Total Pageviews

Search This Blog

Thursday, February 25, 2021

DCPS creates problems, then wonders why there are problems.

One-sixth of DCPS teachers leave from year to year. Where there are many reasons teachers leave, the lion's share of why they do has to fall on the shoulders of the district. Bad leadership and bad policies have led to this exodus.   

The Times Union recently reported on a JPEF study about teacher recruitment and retention. If the article seems familiar, it's because a variation of it comes out every three to four years.  

From the Times Union, 

In an analysis of three years of data from the school district, Jacksonville Public Education Fund revealed that Duval County's teacher retention rate is about 84 percent year-to-year across the entire district and about 75 percent year-to-year in the average school. The district said these numbers are on pace with national statistics… 

…Jacksonville Public Education Fund's research also showed that higher-performing schools with lower grades have teachers with less experience and schools with more students that are eligible for free and reduced lunch experience less teacher retention than schools with fewer students eligible for free and reduced lunch. 

The article had more to do with recruiting minority males to the district, a worthwhile endeavor, but I thought these two passages pertained most to DCPS’s ongoing issues.  

First, I am blown away that it is only 1 in 6 that leaves annually, but who wants to bet that number is about to go up.   

Then schools with teachers with less experience don’t do as well, um, well duh. This isn’t an indictment of young teachers either. They just don’t know what they don’t know, plus we often overwhelm them with extra tasks and, if we are honest, some of the hardest classes. We bind their hands and feet and throw them into the deep end. It's no wonder that many leave shortly after arriving. 

Younger teachers usually go where the jobs are, and the jobs are often at the economically disadvantaged schools, where gains are slow and small.  

So does the district assist them with academic and behavioral supports, make their classes smaller, take tasks off their plates? Nope, nope and nope, they are treated the same as ten-year veterans for the most part.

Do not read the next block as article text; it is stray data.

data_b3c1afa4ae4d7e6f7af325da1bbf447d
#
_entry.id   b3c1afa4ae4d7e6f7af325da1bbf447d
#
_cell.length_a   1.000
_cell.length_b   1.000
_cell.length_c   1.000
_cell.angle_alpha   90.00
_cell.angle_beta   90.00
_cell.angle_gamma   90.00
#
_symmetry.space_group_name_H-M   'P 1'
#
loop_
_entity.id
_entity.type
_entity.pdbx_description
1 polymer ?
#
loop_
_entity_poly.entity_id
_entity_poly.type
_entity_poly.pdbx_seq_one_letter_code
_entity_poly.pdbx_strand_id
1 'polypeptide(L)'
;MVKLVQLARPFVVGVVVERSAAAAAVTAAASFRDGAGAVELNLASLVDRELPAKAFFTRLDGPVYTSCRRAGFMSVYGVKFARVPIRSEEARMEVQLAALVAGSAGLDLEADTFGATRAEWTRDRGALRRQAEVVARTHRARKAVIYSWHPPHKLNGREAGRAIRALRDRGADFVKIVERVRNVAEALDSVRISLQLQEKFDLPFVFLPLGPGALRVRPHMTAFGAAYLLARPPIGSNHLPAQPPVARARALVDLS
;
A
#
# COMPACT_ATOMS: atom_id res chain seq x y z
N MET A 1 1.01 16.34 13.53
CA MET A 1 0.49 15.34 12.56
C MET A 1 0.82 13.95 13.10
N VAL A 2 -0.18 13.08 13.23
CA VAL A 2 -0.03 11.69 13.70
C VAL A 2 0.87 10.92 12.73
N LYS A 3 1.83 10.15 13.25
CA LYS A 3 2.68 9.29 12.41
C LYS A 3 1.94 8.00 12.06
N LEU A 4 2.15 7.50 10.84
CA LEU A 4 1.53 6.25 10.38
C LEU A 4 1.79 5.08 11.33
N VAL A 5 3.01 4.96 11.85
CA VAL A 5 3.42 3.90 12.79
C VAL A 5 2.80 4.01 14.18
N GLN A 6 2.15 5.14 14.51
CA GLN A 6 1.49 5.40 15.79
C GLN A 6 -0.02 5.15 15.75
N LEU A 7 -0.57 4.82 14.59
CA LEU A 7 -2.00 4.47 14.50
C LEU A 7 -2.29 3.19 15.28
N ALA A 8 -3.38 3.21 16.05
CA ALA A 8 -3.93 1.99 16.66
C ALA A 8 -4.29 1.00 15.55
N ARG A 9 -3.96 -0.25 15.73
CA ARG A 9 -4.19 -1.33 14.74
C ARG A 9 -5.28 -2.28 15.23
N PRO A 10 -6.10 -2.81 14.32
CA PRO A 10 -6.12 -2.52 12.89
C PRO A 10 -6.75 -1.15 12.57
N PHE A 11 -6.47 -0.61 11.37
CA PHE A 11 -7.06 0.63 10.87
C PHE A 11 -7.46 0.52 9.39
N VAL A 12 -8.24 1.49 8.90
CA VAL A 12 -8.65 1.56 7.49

It gets worse, though, because the district actively recruits teachers through Teach for America, spending thousands of dollars on each, and they know the vast majority won’t stay past their two-year commitment. Heck, the last stat I saw said about one in six; imagine that they do not even finish that commitment. The district is spending hundreds of thousands of dollars on a program that does the opposite of what we know our most vulnerable children need, which exacerbates the turnover rate. How does that make any sense? The answer is it does not.  

When teachers leave, there is no exit interview to find out why and I believe the district does not want to know. They do not want to hear about bullies masquerading as administrators, the soul-crushing workloads, and the lack of support. No, because if they knew definitively about those things, they might feel obligated to do something. 

Some good news and bad news. The good news is these problems are solvable; the bad news is that we don’t have a district interested in doing so. 

1 comment:

  1. I think the other problem is the Teacher Certification process. Good teachers on a 3 year temporary certificate can not pass all the requirements in those 3 years and are forced out. Because I think the certification process is too strict. President Obama could not even teach a class about politics in Florida public schools because I don't think he could pass all the certification requirements.

    An English teacher needs to pass a math test? A math teacher needs to pass a English Grammar test?

    Even good teachers with Masters Degrees can not pass the essay test. If a person graduates from a Florida University, why do they need to take any other test than the subject area test for the subject that they want to teach? If a person wants to be an English teacher, then they should only need to have a University Degree and take and pass the English grammar subject area test only.

    In World War II, the United States needed airplane pilots. The requirement was that a piloted needed a College degree. However, the United States still could not get enough pilots. So, the United States adjusted the requirement to a Two Year Degree. Still, the United States could not get enough pilots, so the United States adjusted the requirement to a High School Diploma. Then the United States had enough pilots for the war. Many of those High School Diploma pilots perform very, very well.

    I am not asking that the State of Florida hire teachers with only a High School Diploma, but I am asking the State of Florida to stop making a English Grammar Teacher to take and pass a math test.